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Smart Hulk

Hulk Classics
by yo go re

There are a few Marvel Comics that have highly renowned runs by specific creators, stories that defined the characters and are the mean by which all others are measured: John Byrne's Fantastic Four; Chris Claremont's X-Men; Frank Miller's Daredevil. There have been quite a few of these runs over the years, from both Marvel and DC, but a more recent example would be the pairing of Peter David and the Incredible Hulk.

Peter David wrote Incredible Hulk for more than a decade, starting on issue 328 and steping down with number 467. In that time, he played around with the idea of Bruce Banner and the Hulk more than any writer had before. One of his best ideas was a truly radical departure for the character: with the body and brawn of the Hulk and Bruce Banner's intellect, the "Smart Hulk" was truly the green goliath's most impressive incarnation. At least until he got angry.

Smart Hulk After years of transformations between Bruce Banner, the green Hulk, and the gray Hulk, the smart Hulk brings it all together. With the intellect of Dr. Bruce Banner, the strength of the green Hulk, and the attitude of the gray Hulk, the smart Hulk is a one-man army! Calling himself "Banner", the smart Hulk is as comfortable in the laboratory as he is out smashing tanks. No longer transforming between human and beast, the smart Hulk is a merging of the best of his three past forms. With all the best traits of his many incarnations in one body, the smart Hulk is ready for any challenge he might face!

There's only been one Smart Hulk figure before, part of the "Transformations" line released about the time of the short-lived Hulk cartoon. Designed and sculpted by Art Asylum, that Hulk was very nice for his time, and still holds up decently today, but this new version is much better.

call me 'Bruce' Standing 7 3/4" tall, Hulk isn't 100% accurate to artist Dale Keown's depiction of him, but it's close enough to make the figure look great. While the last Smart Hulk moved at the Big Five, this new version is much better, with articulation at the head, neck, shoulders, biceps, elbows, forearms, wrists, fingers, thumbs, torso, waist, hips, thighs, knees, shins, ankles and toes. That's enough to smash any enemies who get in his way.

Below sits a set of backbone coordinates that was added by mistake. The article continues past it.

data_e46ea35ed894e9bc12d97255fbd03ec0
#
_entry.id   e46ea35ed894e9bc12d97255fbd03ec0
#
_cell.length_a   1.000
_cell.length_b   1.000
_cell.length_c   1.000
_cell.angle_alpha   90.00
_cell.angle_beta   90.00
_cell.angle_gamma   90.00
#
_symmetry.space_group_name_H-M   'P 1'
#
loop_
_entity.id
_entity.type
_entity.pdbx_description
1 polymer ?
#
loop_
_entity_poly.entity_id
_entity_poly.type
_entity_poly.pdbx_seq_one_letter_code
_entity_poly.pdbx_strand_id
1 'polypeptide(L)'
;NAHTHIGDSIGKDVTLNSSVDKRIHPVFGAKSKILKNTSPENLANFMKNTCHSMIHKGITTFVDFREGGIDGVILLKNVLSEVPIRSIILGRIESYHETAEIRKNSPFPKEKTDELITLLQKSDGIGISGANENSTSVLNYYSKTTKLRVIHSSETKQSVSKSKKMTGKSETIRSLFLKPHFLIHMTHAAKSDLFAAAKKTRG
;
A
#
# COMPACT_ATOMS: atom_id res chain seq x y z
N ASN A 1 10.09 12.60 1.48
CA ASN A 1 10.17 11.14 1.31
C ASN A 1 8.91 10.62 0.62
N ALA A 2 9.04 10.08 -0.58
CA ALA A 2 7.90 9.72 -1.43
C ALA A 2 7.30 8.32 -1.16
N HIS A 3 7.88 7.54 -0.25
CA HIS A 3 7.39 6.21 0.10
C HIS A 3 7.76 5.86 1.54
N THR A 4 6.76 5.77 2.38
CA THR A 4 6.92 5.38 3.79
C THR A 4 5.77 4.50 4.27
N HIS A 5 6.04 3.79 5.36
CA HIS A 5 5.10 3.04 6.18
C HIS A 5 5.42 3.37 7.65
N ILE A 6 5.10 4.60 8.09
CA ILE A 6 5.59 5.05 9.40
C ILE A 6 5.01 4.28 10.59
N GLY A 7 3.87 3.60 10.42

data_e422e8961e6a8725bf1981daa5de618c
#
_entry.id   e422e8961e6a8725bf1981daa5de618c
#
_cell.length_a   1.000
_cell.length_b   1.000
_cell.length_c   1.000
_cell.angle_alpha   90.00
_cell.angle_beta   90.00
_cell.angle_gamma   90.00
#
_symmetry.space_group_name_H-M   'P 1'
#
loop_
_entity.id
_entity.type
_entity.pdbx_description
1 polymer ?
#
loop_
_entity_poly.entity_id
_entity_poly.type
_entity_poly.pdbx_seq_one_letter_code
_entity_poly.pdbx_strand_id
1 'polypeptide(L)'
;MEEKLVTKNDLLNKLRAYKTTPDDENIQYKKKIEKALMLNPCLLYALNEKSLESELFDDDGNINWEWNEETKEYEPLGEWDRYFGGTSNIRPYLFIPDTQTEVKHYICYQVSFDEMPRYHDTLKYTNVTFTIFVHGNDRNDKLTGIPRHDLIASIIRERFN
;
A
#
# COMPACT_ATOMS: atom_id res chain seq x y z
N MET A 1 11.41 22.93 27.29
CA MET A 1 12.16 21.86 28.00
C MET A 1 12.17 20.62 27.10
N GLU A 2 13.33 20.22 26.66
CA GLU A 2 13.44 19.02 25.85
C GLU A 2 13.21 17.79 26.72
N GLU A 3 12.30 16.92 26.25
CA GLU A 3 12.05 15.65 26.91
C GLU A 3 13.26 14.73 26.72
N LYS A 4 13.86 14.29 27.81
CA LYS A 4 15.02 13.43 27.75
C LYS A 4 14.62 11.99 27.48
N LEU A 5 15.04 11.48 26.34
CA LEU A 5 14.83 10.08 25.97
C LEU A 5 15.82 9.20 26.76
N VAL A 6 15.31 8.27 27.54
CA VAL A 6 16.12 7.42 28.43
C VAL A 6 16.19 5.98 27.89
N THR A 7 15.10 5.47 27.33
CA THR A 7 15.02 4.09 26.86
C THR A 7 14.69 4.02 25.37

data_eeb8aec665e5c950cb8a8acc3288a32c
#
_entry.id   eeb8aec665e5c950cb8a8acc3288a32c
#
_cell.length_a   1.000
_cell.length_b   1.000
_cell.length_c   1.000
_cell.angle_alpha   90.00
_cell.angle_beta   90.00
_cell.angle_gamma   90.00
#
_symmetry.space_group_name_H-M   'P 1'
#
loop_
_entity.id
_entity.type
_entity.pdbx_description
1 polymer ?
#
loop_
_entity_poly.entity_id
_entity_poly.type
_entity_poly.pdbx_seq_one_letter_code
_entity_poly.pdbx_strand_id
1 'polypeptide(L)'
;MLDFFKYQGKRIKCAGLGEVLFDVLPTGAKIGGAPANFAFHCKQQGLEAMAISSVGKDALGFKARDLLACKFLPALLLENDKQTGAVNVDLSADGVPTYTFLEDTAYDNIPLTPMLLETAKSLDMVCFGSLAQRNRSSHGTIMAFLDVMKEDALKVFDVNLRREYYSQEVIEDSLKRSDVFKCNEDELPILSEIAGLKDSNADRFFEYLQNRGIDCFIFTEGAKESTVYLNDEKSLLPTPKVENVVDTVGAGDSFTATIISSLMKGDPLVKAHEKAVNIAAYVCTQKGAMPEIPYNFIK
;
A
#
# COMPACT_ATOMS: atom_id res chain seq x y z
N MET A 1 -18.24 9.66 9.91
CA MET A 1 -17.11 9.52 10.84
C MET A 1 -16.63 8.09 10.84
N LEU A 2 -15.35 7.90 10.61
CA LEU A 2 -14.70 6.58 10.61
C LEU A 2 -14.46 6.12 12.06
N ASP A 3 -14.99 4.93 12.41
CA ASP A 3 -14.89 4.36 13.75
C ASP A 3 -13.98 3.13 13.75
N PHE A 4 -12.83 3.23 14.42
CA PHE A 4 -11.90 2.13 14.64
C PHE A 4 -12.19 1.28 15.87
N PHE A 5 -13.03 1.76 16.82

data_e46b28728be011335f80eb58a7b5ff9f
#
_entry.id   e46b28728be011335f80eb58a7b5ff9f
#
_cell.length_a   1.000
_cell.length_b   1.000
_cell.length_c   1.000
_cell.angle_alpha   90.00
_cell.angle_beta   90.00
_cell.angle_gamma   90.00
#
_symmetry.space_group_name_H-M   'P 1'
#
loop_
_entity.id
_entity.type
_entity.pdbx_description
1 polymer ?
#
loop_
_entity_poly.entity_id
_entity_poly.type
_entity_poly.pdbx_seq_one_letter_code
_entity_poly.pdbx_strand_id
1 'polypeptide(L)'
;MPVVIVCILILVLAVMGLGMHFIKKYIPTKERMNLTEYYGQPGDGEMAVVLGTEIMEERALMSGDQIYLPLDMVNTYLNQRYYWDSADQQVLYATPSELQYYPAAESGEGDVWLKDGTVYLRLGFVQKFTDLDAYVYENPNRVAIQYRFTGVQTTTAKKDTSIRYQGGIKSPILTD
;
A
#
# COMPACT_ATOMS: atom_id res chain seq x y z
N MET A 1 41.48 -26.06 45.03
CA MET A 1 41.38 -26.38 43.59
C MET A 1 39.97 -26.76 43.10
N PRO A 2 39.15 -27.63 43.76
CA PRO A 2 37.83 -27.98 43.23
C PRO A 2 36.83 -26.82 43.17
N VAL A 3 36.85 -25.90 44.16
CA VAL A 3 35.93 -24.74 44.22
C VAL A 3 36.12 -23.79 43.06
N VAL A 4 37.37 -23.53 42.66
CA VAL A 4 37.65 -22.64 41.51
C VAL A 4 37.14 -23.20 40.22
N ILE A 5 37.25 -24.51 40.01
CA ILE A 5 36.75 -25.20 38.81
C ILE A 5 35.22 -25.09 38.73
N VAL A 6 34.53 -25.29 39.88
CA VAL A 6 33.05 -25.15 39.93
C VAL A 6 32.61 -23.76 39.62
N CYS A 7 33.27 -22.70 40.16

The sculpt on the figure is very good, as we've come to expect from ToyBiz of late. Go Phil Ramirez! This figure is based on Incredible Hulk #390, part one of a three-part arc that saw the Hulk and his allies fighting a war in the vague imaginary country of Trans-Sabal. He's wearing a black tanktop, brown pants and black shoes, all of which are detailed well. Hulk never wore shoes in the issue (he started out in size 20 bunny slippers, then went barefoot), but that's no great mistake; the last Smart Hulk, drawn from the same storyarc, did have bare feet, but the shoes are nicer.

Choof Hulk comes with a pair of reading glasses, which help peg him as being from issue 390. They're entirely removable, and just fit on his head by tension, no pegs or tabs. A hole in his left hand allows him to hold the "Gamma Sound Blaster" gun, which was used for about six pages in the issue and made a hearty "choof" sound, but was just plain armament - it's "gamma" in toy-name only. The gun is 4 3/4" long and has two moving parts - the handle and trigger can be folded flat. A 5 3/4" ammo belt can be fed through the gun. Press a button on the side and it makes a rather loud blasting sound. While the gun pegs into his left hand, his right is sculpted with the trigger finger extended.

This is a great figure. I might have liked to see the forward-sliding shoulders so that he could perform his infamous thunderclap attack. Still, ToyBiz has given us, if you'll excuse the Peter David-style pun, an incredible Hulk.


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